These days I find myself thinking about fish. A lot. Am I eating enough? Am I eating too much? Which kinds can I eat? Is it wild or farmed? Fresh or frozen? Healthy or harmful? And then there are the environmental questions; from overfishing, to antibiotics, to habitat damage, the choices we make have as much impact on the health of the ocean as the health of our bodies. With so many voices offering differing opinions on all of these issues, seafood can be an extremely tricky puzzle for an ecofoodie to unravel. Sometimes, it seems easier to just throw in the towel and not eat seafood at all. But then I find myself at my favorite sushi bar, and there's just no way I can opt for vegetable stir fry when faced with so many more exciting possibilities. If you love your spicy tuna roll but you also love our oceans, take heart; you don't have to choose between them. You just have to learn how to read between the lines.
As part of their Seafood Watch program, the Monterey Bay Aquarium has recently created a Seafood Watch Sushi Guide for those of us who like our seafood extra fresh. From Ebi (shrimp) to Aku (tuna) to Unagi (eel), the guide lists a multitude of sushi options, each one placed into one of three categories: "Best Choice," "Good Alternative," and "Avoid." If you eat sushi often, you might just memorize where your favorite options fall and try to steer clear of those you should avoid. Or, if you're better with paper lists than mental ones (as am I), you can download their handy pocket guide and tuck it into your wallet to be called upon when needed. You might even use it as an inspiration to try something new-choose three green options you've never tried before and let the culinary adventure begin! And if the menu doesn't tell the full story, don't be afraid to ask your server. If the answer doesn't jive with what's sustainable, you've got a perfect opportunity to express your concerns to the restaurant--if they hear it from enough of their customers, they might just make a change!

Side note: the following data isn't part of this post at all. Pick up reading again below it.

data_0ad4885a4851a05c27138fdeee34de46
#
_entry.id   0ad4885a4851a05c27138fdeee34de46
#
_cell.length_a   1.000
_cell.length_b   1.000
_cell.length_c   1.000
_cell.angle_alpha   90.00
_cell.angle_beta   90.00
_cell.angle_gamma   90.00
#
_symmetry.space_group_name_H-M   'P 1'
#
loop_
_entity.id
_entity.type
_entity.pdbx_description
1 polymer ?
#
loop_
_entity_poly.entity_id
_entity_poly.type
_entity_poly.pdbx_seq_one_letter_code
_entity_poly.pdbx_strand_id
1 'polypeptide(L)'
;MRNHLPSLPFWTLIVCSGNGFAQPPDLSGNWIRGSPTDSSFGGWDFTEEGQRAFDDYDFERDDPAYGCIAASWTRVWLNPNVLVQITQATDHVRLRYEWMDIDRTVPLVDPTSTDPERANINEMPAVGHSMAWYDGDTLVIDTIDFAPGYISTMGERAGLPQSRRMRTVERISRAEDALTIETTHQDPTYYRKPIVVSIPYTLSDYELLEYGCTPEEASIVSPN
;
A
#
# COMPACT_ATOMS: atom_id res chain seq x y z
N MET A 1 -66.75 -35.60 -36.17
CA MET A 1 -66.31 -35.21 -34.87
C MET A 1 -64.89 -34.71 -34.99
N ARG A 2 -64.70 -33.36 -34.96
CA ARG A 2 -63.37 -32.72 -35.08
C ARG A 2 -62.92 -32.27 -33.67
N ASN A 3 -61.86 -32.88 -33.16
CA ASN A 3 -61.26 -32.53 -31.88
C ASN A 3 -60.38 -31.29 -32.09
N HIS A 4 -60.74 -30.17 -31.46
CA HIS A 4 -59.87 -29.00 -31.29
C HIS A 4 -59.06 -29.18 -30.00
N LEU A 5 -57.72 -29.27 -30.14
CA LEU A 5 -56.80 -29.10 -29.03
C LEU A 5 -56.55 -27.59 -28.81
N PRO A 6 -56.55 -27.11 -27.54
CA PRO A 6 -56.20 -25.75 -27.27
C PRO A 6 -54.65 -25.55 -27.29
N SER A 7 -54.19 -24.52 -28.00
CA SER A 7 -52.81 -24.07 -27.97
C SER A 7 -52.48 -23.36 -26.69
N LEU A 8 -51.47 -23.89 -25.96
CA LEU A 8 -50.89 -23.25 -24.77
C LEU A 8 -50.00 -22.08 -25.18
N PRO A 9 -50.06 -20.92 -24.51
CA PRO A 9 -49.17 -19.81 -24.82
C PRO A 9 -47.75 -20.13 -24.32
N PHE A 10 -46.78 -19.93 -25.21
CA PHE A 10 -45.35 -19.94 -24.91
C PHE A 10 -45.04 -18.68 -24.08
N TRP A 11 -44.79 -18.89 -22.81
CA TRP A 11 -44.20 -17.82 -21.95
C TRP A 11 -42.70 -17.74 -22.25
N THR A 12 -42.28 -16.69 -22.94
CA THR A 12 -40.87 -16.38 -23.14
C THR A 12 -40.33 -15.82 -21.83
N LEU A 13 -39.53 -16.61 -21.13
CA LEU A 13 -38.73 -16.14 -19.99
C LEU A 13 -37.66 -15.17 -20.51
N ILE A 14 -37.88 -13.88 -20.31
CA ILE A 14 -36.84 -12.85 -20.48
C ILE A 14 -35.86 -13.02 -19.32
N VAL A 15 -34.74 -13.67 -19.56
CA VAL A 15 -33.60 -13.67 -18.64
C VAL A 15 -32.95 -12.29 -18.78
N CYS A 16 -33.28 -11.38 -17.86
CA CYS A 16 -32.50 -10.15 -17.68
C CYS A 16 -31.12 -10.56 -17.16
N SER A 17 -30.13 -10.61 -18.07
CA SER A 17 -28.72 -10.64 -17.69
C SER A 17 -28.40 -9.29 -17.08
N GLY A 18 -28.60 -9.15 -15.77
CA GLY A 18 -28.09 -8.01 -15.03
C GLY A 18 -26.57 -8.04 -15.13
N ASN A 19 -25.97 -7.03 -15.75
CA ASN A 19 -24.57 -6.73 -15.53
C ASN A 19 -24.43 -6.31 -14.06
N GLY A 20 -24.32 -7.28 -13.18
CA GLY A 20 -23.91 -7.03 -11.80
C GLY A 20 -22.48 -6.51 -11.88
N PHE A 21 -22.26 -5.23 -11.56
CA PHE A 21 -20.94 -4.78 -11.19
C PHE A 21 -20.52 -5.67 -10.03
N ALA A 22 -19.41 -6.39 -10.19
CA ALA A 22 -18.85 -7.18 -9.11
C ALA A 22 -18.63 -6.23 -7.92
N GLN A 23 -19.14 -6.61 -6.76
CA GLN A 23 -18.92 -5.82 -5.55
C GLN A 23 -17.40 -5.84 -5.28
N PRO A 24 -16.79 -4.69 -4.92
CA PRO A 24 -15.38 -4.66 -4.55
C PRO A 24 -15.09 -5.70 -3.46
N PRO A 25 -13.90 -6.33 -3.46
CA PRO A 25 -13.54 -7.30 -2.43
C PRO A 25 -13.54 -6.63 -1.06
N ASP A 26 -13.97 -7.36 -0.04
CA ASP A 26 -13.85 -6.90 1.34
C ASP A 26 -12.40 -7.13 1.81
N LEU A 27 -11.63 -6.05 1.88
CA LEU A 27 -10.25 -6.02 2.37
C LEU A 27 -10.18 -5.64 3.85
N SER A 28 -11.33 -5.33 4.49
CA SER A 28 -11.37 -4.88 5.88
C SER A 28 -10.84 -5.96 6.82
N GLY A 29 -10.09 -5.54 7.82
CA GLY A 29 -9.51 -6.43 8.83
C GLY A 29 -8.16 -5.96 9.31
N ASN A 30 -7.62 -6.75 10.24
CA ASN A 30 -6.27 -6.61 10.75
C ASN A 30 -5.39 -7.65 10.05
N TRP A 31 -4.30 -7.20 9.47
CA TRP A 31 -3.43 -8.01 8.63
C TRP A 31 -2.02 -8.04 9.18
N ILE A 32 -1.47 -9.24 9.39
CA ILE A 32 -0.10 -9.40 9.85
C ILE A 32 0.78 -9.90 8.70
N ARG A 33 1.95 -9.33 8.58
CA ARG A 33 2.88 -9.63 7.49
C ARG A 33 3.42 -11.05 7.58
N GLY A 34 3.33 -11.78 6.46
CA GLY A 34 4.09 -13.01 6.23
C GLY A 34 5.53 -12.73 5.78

To learn more about how you can promote the use of sustainable within your community, click here.
Photo courtesy of LexnGer, Flickr Creative Commons